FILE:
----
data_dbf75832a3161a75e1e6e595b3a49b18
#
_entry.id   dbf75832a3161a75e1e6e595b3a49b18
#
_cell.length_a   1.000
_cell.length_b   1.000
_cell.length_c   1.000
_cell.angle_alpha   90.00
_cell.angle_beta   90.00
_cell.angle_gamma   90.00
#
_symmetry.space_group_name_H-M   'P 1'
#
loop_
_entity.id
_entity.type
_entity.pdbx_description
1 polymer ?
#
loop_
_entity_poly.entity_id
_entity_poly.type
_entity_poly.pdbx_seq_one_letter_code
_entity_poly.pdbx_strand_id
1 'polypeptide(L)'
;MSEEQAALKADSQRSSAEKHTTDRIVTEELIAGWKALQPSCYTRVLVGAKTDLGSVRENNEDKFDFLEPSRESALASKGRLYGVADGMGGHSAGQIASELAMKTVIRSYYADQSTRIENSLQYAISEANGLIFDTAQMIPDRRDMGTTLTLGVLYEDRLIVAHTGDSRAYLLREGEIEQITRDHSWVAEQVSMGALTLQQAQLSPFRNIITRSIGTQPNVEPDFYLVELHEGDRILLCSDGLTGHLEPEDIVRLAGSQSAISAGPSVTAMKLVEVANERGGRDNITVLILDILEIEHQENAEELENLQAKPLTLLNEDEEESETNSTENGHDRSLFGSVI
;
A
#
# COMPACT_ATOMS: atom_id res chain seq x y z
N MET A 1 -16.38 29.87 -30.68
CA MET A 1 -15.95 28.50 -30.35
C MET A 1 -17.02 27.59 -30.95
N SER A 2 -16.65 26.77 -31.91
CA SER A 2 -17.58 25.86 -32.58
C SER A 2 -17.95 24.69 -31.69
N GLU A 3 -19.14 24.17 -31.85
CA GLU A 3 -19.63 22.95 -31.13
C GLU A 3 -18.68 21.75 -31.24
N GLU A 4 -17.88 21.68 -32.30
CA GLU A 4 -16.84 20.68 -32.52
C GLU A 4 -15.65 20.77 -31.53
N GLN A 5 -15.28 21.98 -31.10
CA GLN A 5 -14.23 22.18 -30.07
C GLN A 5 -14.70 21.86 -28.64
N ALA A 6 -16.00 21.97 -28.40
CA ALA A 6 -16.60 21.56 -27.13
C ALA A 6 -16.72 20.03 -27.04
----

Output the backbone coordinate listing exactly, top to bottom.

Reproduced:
data_dbf75832a3161a75e1e6e595b3a49b18
#
_entry.id   dbf75832a3161a75e1e6e595b3a49b18
#
_cell.length_a   1.000
_cell.length_b   1.000
_cell.length_c   1.000
_cell.angle_alpha   90.00
_cell.angle_beta   90.00
_cell.angle_gamma   90.00
#
_symmetry.space_group_name_H-M   'P 1'
#
loop_
_entity.id
_entity.type
_entity.pdbx_description
1 polymer ?
#
loop_
_entity_poly.entity_id
_entity_poly.type
_entity_poly.pdbx_seq_one_letter_code
_entity_poly.pdbx_strand_id
1 'polypeptide(L)'
;MSEEQAALKADSQRSSAEKHTTDRIVTEELIAGWKALQPSCYTRVLVGAKTDLGSVRENNEDKFDFLEPSRESALASKGRLYGVADGMGGHSAGQIASELAMKTVIRSYYADQSTRIENSLQYAISEANGLIFDTAQMIPDRRDMGTTLTLGVLYEDRLIVAHTGDSRAYLLREGEIEQITRDHSWVAEQVSMGALTLQQAQLSPFRNIITRSIGTQPNVEPDFYLVELHEGDRILLCSDGLTGHLEPEDIVRLAGSQSAISAGPSVTAMKLVEVANERGGRDNITVLILDILEIEHQENAEELENLQAKPLTLLNEDEEESETNSTENGHDRSLFGSVI
;
A
#
# COMPACT_ATOMS: atom_id res chain seq x y z
N MET A 1 -16.38 29.87 -30.68
CA MET A 1 -15.95 28.50 -30.35
C MET A 1 -17.02 27.59 -30.95
N SER A 2 -16.65 26.77 -31.91
CA SER A 2 -17.58 25.86 -32.58
C SER A 2 -17.95 24.69 -31.69
N GLU A 3 -19.14 24.17 -31.85
CA GLU A 3 -19.63 22.95 -31.13
C GLU A 3 -18.68 21.75 -31.24
N GLU A 4 -17.88 21.68 -32.30
CA GLU A 4 -16.84 20.68 -32.52
C GLU A 4 -15.65 20.77 -31.53
N GLN A 5 -15.28 21.98 -31.10
CA GLN A 5 -14.23 22.18 -30.07
C GLN A 5 -14.70 21.86 -28.64
N ALA A 6 -16.00 21.97 -28.40
CA ALA A 6 -16.60 21.56 -27.13
C ALA A 6 -16.72 20.03 -27.04